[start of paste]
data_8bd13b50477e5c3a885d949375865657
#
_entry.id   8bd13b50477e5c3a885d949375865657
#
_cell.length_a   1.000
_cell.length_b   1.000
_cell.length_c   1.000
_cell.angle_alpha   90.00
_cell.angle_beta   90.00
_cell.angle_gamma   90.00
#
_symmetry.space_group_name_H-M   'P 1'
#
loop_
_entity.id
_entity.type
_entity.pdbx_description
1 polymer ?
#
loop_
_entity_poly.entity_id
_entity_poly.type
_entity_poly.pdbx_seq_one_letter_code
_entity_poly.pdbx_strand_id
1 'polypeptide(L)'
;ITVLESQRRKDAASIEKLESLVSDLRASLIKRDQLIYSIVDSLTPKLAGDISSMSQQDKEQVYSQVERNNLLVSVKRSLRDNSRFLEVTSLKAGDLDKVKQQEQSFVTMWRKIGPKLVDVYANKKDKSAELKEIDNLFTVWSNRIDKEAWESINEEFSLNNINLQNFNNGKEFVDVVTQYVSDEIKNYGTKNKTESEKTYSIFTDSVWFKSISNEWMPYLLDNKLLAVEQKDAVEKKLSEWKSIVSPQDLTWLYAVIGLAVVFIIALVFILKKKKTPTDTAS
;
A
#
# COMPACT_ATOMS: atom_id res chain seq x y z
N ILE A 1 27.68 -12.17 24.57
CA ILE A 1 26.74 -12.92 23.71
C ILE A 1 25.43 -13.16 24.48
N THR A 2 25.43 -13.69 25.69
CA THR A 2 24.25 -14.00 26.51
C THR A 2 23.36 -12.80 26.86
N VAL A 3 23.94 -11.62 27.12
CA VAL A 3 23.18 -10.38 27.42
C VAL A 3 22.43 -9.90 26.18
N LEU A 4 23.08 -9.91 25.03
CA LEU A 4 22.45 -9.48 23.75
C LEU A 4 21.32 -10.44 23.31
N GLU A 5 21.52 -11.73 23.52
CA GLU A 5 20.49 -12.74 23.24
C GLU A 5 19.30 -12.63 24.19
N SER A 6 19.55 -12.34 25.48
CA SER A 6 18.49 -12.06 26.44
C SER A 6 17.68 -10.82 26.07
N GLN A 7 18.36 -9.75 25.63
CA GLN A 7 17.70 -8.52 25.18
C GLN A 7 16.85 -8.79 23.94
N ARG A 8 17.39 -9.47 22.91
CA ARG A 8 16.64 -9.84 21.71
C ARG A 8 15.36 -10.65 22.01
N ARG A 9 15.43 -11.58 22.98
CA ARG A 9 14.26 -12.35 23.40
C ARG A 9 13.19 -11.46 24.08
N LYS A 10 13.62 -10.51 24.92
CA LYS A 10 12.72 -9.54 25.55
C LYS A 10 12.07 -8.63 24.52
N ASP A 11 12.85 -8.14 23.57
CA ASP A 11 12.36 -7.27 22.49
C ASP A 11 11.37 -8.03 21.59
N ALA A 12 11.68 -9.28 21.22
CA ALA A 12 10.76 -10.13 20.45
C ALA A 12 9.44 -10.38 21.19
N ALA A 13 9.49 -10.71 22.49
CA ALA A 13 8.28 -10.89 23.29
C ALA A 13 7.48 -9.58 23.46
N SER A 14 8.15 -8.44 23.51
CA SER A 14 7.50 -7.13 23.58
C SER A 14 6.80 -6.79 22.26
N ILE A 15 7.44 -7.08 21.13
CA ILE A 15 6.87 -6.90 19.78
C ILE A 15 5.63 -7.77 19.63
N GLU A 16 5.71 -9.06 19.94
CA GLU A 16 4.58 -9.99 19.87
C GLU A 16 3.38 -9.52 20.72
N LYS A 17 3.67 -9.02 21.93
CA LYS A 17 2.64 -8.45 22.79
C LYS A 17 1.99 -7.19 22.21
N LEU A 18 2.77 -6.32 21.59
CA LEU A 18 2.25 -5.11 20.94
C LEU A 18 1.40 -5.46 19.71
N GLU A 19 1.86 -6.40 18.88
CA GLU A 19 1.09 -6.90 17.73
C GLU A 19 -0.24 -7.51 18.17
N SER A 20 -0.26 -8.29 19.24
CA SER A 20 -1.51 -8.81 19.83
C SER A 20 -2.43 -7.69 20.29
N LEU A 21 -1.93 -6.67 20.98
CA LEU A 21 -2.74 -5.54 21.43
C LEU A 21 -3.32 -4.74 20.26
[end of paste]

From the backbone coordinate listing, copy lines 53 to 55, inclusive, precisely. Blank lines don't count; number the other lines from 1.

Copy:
CA ARG A 8 16.64 -9.84 21.71
C ARG A 8 15.36 -10.65 22.01
N ARG A 9 15.43 -11.58 22.98